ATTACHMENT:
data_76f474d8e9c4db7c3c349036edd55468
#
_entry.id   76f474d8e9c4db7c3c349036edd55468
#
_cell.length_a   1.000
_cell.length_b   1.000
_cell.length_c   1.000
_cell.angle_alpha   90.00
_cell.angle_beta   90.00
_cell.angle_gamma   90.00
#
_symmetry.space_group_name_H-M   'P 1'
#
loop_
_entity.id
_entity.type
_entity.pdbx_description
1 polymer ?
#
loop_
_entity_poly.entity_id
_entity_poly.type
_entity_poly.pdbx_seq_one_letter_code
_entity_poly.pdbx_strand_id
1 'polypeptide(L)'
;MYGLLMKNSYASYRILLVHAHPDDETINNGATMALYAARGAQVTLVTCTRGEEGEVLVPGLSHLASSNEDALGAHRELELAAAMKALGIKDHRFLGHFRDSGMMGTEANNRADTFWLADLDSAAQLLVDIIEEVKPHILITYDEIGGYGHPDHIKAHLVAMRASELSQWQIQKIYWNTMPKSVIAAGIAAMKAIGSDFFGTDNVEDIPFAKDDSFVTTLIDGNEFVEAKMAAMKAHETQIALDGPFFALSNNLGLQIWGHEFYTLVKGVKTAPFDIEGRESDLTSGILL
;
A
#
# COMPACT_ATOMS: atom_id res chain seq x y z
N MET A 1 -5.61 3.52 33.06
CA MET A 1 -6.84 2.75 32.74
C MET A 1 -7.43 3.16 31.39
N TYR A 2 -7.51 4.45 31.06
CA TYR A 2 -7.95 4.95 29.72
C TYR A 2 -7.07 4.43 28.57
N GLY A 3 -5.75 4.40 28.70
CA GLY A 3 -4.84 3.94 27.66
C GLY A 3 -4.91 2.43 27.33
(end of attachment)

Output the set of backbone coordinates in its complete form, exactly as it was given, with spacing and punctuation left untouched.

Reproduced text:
data_76f474d8e9c4db7c3c349036edd55468
#
_entry.id   76f474d8e9c4db7c3c349036edd55468
#
_cell.length_a   1.000
_cell.length_b   1.000
_cell.length_c   1.000
_cell.angle_alpha   90.00
_cell.angle_beta   90.00
_cell.angle_gamma   90.00
#
_symmetry.space_group_name_H-M   'P 1'
#
loop_
_entity.id
_entity.type
_entity.pdbx_description
1 polymer ?
#
loop_
_entity_poly.entity_id
_entity_poly.type
_entity_poly.pdbx_seq_one_letter_code
_entity_poly.pdbx_strand_id
1 'polypeptide(L)'
;MYGLLMKNSYASYRILLVHAHPDDETINNGATMALYAARGAQVTLVTCTRGEEGEVLVPGLSHLASSNEDALGAHRELELAAAMKALGIKDHRFLGHFRDSGMMGTEANNRADTFWLADLDSAAQLLVDIIEEVKPHILITYDEIGGYGHPDHIKAHLVAMRASELSQWQIQKIYWNTMPKSVIAAGIAAMKAIGSDFFGTDNVEDIPFAKDDSFVTTLIDGNEFVEAKMAAMKAHETQIALDGPFFALSNNLGLQIWGHEFYTLVKGVKTAPFDIEGRESDLTSGILL
;
A
#
# COMPACT_ATOMS: atom_id res chain seq x y z
N MET A 1 -5.61 3.52 33.06
CA MET A 1 -6.84 2.75 32.74
C MET A 1 -7.43 3.16 31.39
N TYR A 2 -7.51 4.45 31.06
CA TYR A 2 -7.95 4.95 29.72
C TYR A 2 -7.07 4.43 28.57
N GLY A 3 -5.75 4.40 28.70
CA GLY A 3 -4.84 3.94 27.66
C GLY A 3 -4.91 2.43 27.33